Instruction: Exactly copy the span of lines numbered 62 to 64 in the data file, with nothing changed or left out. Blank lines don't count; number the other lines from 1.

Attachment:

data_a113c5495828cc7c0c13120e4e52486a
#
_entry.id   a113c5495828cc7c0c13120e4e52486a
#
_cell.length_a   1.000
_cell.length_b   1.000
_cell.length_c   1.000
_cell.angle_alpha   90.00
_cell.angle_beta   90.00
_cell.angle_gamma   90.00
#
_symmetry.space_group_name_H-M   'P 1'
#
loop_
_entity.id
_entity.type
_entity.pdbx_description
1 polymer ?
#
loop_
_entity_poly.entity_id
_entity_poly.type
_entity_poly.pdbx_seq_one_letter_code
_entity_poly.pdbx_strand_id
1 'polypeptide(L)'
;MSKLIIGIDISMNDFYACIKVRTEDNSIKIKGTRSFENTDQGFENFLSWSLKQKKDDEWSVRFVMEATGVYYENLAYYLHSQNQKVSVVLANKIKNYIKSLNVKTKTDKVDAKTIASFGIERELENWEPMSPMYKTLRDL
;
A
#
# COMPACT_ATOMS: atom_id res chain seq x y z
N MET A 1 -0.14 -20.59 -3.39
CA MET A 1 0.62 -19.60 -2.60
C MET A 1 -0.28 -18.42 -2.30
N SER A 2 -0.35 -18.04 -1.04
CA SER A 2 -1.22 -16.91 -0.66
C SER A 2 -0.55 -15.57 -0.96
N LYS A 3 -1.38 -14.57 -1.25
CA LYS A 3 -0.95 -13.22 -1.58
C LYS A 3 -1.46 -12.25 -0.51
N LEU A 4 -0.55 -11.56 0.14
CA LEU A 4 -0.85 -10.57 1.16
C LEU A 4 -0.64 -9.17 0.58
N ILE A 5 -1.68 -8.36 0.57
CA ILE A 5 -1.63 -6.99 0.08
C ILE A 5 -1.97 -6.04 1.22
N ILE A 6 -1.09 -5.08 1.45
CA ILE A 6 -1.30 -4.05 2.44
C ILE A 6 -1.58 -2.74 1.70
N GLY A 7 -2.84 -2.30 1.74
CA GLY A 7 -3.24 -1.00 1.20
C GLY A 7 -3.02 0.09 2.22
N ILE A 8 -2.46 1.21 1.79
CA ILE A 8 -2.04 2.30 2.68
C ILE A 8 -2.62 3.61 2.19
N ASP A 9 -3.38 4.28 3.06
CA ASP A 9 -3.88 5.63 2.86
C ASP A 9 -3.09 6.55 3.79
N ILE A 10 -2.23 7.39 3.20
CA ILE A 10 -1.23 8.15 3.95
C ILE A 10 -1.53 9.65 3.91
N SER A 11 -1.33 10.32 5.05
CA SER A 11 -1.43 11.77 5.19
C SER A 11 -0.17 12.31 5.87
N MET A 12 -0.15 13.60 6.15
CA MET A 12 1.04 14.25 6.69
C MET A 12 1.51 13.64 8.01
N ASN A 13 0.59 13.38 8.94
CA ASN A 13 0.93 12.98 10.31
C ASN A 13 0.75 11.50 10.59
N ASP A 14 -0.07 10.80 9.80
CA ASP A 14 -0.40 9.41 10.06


CA SER A 11 -1.43 11.77 5.19
C SER A 11 -0.17 12.31 5.87
N MET A 12 -0.15 13.60 6.15